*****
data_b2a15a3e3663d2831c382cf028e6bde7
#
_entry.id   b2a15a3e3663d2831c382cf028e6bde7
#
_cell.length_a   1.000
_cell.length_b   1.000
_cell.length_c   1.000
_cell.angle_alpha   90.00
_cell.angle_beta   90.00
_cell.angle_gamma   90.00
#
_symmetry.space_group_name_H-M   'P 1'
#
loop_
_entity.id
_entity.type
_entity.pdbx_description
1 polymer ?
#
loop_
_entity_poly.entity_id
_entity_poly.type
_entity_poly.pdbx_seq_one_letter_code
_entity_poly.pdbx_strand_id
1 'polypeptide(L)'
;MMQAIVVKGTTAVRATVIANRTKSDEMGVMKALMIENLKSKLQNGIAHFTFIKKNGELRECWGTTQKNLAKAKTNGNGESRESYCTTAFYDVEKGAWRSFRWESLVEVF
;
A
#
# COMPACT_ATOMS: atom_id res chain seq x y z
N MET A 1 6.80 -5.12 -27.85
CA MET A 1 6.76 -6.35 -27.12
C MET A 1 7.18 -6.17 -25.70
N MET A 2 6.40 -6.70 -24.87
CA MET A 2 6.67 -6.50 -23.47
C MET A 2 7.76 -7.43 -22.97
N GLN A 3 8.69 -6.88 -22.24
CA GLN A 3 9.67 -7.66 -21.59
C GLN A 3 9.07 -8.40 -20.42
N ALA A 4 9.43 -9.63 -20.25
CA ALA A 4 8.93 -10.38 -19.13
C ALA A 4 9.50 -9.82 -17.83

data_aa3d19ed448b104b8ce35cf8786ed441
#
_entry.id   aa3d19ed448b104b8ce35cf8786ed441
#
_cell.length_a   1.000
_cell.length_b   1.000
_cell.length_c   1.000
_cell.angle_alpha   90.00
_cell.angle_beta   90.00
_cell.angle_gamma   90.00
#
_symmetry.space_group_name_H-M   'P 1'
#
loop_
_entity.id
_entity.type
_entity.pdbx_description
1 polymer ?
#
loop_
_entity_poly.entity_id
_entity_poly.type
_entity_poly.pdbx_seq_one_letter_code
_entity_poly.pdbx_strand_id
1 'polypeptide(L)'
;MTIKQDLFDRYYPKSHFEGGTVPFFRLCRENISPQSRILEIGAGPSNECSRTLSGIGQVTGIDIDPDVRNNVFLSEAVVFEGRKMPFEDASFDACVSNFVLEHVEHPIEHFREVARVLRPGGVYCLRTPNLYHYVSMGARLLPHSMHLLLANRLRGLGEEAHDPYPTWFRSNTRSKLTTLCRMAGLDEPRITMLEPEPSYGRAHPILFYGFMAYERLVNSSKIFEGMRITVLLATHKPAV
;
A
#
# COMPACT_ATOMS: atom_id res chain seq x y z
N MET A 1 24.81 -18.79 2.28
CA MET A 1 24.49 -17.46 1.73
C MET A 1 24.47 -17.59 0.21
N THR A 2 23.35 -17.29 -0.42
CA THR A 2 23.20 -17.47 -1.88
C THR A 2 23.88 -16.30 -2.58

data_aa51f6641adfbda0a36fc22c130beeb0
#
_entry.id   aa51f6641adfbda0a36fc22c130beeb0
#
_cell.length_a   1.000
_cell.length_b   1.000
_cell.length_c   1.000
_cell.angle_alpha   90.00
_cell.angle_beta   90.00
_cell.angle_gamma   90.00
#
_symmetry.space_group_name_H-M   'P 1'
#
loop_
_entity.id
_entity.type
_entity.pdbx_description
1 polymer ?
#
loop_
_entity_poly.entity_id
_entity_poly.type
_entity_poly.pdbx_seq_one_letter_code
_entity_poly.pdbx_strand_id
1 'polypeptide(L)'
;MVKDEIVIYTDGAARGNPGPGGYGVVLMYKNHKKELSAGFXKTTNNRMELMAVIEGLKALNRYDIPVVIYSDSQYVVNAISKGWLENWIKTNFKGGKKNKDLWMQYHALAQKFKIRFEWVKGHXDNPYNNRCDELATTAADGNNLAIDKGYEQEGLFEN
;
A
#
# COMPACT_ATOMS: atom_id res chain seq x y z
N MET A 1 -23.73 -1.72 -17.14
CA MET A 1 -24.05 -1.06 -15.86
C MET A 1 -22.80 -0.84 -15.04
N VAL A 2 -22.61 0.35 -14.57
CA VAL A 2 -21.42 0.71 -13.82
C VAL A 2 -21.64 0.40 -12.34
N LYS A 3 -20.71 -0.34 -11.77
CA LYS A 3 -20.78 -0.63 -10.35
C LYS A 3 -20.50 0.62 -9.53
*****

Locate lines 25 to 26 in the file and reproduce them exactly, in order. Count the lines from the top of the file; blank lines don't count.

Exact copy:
1 'polypeptide(L)'
;MMQAIVVKGTTAVRATVIANRTKSDEMGVMKALMIENLKSKLQNGIAHFTFIKKNGELRECWGTTQKNLAKAKTNGNGESRESYCTTAFYDVEKGAWRSFRWESLVEVF